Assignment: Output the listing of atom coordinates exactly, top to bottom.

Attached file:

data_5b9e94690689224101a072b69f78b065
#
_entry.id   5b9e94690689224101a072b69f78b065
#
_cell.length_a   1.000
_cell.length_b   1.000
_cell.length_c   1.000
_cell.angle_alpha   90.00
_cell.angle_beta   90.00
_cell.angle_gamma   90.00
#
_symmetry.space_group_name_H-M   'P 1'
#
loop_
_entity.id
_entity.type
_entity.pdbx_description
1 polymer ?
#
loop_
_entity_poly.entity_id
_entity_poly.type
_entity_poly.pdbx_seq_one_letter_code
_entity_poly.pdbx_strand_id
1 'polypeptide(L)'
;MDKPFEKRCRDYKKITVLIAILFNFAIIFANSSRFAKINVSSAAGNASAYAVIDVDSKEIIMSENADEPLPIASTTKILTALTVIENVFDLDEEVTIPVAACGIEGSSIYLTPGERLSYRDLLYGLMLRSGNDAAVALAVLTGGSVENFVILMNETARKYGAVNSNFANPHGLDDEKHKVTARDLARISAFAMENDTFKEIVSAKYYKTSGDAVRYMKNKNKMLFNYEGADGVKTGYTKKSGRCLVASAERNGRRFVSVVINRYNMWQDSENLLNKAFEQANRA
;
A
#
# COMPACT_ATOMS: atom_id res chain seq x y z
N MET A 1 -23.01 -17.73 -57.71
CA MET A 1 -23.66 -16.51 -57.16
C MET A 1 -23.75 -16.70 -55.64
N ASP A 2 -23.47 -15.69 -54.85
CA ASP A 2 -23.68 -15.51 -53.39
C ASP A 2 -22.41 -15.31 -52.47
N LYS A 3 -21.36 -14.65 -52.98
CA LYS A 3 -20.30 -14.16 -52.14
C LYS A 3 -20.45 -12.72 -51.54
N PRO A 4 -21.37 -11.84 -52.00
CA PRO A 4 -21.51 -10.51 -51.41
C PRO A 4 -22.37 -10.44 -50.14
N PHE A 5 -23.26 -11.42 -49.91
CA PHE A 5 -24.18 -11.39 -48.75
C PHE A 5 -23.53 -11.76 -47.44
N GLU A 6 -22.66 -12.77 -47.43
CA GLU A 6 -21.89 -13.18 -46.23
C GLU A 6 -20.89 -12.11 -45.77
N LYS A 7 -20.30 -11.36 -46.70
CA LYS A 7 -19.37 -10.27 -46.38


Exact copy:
data_5b9e94690689224101a072b69f78b065
#
_entry.id   5b9e94690689224101a072b69f78b065
#
_cell.length_a   1.000
_cell.length_b   1.000
_cell.length_c   1.000
_cell.angle_alpha   90.00
_cell.angle_beta   90.00
_cell.angle_gamma   90.00
#
_symmetry.space_group_name_H-M   'P 1'
#
loop_
_entity.id
_entity.type
_entity.pdbx_description
1 polymer ?
#
loop_
_entity_poly.entity_id
_entity_poly.type
_entity_poly.pdbx_seq_one_letter_code
_entity_poly.pdbx_strand_id
1 'polypeptide(L)'
;MDKPFEKRCRDYKKITVLIAILFNFAIIFANSSRFAKINVSSAAGNASAYAVIDVDSKEIIMSENADEPLPIASTTKILTALTVIENVFDLDEEVTIPVAACGIEGSSIYLTPGERLSYRDLLYGLMLRSGNDAAVALAVLTGGSVENFVILMNETARKYGAVNSNFANPHGLDDEKHKVTARDLARISAFAMENDTFKEIVSAKYYKTSGDAVRYMKNKNKMLFNYEGADGVKTGYTKKSGRCLVASAERNGRRFVSVVINRYNMWQDSENLLNKAFEQANRA
;
A
#
# COMPACT_ATOMS: atom_id res chain seq x y z
N MET A 1 -23.01 -17.73 -57.71
CA MET A 1 -23.66 -16.51 -57.16
C MET A 1 -23.75 -16.70 -55.64
N ASP A 2 -23.47 -15.69 -54.85
CA ASP A 2 -23.68 -15.51 -53.39
C ASP A 2 -22.41 -15.31 -52.47
N LYS A 3 -21.36 -14.65 -52.98
CA LYS A 3 -20.30 -14.16 -52.14
C LYS A 3 -20.45 -12.72 -51.54
N PRO A 4 -21.37 -11.84 -52.00
CA PRO A 4 -21.51 -10.51 -51.41
C PRO A 4 -22.37 -10.44 -50.14
N PHE A 5 -23.26 -11.42 -49.91
CA PHE A 5 -24.18 -11.39 -48.75
C PHE A 5 -23.53 -11.76 -47.44
N GLU A 6 -22.66 -12.77 -47.43
CA GLU A 6 -21.89 -13.18 -46.23
C GLU A 6 -20.89 -12.11 -45.77
N LYS A 7 -20.30 -11.36 -46.70
CA LYS A 7 -19.37 -10.27 -46.38